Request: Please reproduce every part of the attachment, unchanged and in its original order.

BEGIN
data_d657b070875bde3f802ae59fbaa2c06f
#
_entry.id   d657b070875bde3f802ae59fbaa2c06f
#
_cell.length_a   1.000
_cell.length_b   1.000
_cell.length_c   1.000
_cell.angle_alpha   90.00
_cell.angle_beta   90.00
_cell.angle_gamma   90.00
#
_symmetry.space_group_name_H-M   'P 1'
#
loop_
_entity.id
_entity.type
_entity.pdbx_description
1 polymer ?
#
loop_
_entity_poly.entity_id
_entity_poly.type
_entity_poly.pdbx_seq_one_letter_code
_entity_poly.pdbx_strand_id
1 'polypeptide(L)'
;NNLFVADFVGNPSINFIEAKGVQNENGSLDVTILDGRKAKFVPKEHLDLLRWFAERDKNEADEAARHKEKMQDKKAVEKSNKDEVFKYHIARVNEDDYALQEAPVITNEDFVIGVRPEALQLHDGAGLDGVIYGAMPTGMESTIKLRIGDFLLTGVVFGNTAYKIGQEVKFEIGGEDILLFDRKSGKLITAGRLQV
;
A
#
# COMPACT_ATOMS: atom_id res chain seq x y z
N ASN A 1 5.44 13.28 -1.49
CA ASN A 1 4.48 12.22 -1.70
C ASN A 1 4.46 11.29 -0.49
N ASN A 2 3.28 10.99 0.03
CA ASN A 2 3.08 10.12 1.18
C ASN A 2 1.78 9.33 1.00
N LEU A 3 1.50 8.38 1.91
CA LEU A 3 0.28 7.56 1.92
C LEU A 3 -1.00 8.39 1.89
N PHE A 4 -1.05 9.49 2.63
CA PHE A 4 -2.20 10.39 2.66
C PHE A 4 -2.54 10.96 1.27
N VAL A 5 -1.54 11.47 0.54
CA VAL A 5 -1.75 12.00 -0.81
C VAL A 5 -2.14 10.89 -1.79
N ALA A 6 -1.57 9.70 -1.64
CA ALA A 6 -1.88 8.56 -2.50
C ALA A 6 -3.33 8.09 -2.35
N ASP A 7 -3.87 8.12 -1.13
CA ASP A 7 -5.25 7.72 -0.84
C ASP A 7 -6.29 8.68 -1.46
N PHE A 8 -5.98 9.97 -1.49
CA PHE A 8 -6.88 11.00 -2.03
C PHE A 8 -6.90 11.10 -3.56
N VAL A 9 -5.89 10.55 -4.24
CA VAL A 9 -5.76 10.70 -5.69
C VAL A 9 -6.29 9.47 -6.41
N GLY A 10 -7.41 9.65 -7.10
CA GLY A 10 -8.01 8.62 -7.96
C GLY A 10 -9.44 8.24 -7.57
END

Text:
data_d657b070875bde3f802ae59fbaa2c06f
#
_entry.id   d657b070875bde3f802ae59fbaa2c06f
#
_cell.length_a   1.000
_cell.length_b   1.000
_cell.length_c   1.000
_cell.angle_alpha   90.00
_cell.angle_beta   90.00
_cell.angle_gamma   90.00
#
_symmetry.space_group_name_H-M   'P 1'
#
loop_
_entity.id
_entity.type
_entity.pdbx_description
1 polymer ?
#
loop_
_entity_poly.entity_id
_entity_poly.type
_entity_poly.pdbx_seq_one_letter_code
_entity_poly.pdbx_strand_id
1 'polypeptide(L)'
;NNLFVADFVGNPSINFIEAKGVQNENGSLDVTILDGRKAKFVPKEHLDLLRWFAERDKNEADEAARHKEKMQDKKAVEKSNKDEVFKYHIARVNEDDYALQEAPVITNEDFVIGVRPEALQLHDGAGLDGVIYGAMPTGMESTIKLRIGDFLLTGVVFGNTAYKIGQEVKFEIGGEDILLFDRKSGKLITAGRLQV
;
A
#
# COMPACT_ATOMS: atom_id res chain seq x y z
N ASN A 1 5.44 13.28 -1.49
CA ASN A 1 4.48 12.22 -1.70
C ASN A 1 4.46 11.29 -0.49
N ASN A 2 3.28 10.99 0.03
CA ASN A 2 3.08 10.12 1.18
C ASN A 2 1.78 9.33 1.00
N LEU A 3 1.50 8.38 1.91
CA LEU A 3 0.28 7.56 1.92
C LEU A 3 -1.00 8.39 1.89
N PHE A 4 -1.05 9.49 2.63
CA PHE A 4 -2.20 10.39 2.66
C PHE A 4 -2.54 10.96 1.27
N VAL A 5 -1.54 11.47 0.54
CA VAL A 5 -1.75 12.00 -0.81
C VAL A 5 -2.14 10.89 -1.79
N ALA A 6 -1.57 9.70 -1.64
CA ALA A 6 -1.88 8.56 -2.50
C ALA A 6 -3.33 8.09 -2.35
N ASP A 7 -3.87 8.12 -1.13
CA ASP A 7 -5.25 7.72 -0.84
C ASP A 7 -6.29 8.68 -1.46
N PHE A 8 -5.98 9.97 -1.49
CA PHE A 8 -6.88 11.00 -2.03
C PHE A 8 -6.90 11.10 -3.56
N VAL A 9 -5.89 10.55 -4.24
CA VAL A 9 -5.76 10.70 -5.69
C VAL A 9 -6.29 9.47 -6.41
N GLY A 10 -7.41 9.65 -7.10
CA GLY A 10 -8.01 8.62 -7.96
C GLY A 10 -9.44 8.24 -7.57